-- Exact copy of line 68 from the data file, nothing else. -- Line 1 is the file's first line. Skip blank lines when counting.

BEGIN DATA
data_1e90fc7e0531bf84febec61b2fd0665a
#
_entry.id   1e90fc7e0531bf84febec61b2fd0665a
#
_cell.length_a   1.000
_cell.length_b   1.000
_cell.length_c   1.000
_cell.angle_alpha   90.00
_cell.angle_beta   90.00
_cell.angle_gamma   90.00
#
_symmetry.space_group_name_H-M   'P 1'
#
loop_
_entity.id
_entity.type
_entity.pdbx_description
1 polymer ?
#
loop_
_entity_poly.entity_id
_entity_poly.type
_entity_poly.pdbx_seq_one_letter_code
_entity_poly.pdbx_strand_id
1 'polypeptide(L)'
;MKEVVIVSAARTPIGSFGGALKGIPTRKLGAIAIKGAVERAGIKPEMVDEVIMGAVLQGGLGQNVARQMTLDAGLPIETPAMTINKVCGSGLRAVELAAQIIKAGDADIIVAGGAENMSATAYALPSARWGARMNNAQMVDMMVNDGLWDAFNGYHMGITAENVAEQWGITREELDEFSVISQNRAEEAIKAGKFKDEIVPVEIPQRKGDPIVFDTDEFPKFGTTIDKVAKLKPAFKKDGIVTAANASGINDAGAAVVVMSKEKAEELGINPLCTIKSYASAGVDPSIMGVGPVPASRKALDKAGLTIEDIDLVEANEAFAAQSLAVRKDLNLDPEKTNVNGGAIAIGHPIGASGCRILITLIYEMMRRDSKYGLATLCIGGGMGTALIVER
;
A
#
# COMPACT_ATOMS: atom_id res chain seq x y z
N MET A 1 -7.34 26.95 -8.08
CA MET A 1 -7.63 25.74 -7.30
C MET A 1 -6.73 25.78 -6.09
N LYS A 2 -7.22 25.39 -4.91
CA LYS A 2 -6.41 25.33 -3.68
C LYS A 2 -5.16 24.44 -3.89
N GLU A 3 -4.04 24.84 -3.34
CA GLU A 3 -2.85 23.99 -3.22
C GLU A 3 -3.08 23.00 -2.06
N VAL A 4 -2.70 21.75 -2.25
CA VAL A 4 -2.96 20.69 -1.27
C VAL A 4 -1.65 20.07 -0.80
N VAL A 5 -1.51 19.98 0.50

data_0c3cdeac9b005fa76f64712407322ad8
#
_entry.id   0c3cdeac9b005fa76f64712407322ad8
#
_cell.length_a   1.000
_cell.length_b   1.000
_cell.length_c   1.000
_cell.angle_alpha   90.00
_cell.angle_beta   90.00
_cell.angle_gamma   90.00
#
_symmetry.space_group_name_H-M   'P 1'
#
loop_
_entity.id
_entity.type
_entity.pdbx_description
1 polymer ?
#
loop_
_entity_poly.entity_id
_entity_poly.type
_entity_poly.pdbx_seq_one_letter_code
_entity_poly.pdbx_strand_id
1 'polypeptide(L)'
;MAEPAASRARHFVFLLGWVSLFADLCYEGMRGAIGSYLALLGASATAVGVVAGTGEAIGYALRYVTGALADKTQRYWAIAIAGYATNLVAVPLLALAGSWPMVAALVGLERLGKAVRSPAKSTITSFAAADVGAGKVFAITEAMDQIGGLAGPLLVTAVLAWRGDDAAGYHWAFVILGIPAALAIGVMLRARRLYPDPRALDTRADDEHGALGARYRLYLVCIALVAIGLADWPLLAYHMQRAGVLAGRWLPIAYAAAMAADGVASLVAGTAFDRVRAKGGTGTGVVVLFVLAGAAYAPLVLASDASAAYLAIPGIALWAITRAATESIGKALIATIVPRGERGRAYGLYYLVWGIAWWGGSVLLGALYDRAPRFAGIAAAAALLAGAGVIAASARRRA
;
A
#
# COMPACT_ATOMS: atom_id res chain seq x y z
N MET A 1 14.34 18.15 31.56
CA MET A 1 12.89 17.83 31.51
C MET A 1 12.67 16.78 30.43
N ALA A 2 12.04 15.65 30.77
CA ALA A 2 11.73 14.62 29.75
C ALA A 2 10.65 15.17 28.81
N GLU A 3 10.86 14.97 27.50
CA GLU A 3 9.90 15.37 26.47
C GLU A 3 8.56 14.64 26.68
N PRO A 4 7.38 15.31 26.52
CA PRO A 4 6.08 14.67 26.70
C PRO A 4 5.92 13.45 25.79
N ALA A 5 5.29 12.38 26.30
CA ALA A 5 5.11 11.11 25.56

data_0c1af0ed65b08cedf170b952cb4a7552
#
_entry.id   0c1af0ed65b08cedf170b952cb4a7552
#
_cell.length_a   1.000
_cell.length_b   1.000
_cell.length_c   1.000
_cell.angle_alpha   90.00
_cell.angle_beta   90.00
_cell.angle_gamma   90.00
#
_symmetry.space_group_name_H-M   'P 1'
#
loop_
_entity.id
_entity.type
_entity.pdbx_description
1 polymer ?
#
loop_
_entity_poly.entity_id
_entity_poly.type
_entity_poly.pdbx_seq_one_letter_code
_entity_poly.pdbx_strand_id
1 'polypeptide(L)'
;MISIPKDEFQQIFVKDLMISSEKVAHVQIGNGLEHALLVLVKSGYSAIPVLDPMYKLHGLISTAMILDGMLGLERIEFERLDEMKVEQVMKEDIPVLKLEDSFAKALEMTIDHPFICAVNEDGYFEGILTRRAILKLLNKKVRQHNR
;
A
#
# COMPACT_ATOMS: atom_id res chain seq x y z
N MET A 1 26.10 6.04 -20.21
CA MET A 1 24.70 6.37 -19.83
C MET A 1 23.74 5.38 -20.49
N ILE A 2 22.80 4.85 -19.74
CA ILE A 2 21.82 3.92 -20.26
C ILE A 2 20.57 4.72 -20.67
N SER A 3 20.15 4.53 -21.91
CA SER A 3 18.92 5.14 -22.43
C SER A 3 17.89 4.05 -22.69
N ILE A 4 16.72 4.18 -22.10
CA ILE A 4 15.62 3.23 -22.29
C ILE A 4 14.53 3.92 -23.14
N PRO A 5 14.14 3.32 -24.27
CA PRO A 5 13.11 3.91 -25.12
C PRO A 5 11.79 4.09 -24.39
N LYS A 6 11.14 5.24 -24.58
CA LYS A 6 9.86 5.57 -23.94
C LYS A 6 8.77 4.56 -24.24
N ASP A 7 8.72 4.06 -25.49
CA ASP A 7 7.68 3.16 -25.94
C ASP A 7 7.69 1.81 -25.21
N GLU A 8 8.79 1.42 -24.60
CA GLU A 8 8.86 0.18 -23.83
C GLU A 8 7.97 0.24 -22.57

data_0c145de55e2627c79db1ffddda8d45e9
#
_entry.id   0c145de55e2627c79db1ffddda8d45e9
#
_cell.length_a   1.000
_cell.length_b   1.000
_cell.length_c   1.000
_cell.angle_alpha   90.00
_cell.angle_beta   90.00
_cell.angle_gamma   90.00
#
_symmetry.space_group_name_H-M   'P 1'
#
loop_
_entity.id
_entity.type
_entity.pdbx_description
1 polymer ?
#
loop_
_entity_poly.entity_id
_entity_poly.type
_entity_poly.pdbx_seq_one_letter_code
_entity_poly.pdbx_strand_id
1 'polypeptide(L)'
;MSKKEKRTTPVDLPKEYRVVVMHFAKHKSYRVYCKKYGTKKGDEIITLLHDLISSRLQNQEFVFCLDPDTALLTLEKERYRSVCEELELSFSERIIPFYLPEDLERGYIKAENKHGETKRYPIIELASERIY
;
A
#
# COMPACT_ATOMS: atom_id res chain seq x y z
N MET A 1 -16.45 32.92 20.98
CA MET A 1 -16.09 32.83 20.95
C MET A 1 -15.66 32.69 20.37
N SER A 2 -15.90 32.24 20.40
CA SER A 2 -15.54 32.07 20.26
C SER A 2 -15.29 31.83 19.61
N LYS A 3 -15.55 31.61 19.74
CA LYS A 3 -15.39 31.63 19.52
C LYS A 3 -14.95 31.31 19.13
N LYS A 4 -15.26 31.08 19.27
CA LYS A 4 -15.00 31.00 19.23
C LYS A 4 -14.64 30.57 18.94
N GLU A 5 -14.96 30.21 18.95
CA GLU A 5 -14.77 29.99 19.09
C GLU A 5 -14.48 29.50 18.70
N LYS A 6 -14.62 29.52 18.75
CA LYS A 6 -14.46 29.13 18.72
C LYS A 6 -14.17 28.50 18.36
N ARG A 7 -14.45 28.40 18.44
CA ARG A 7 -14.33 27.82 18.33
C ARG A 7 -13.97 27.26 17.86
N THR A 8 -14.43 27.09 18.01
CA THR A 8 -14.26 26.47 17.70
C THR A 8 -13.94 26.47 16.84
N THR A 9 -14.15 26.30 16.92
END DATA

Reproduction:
1 'polypeptide(L)'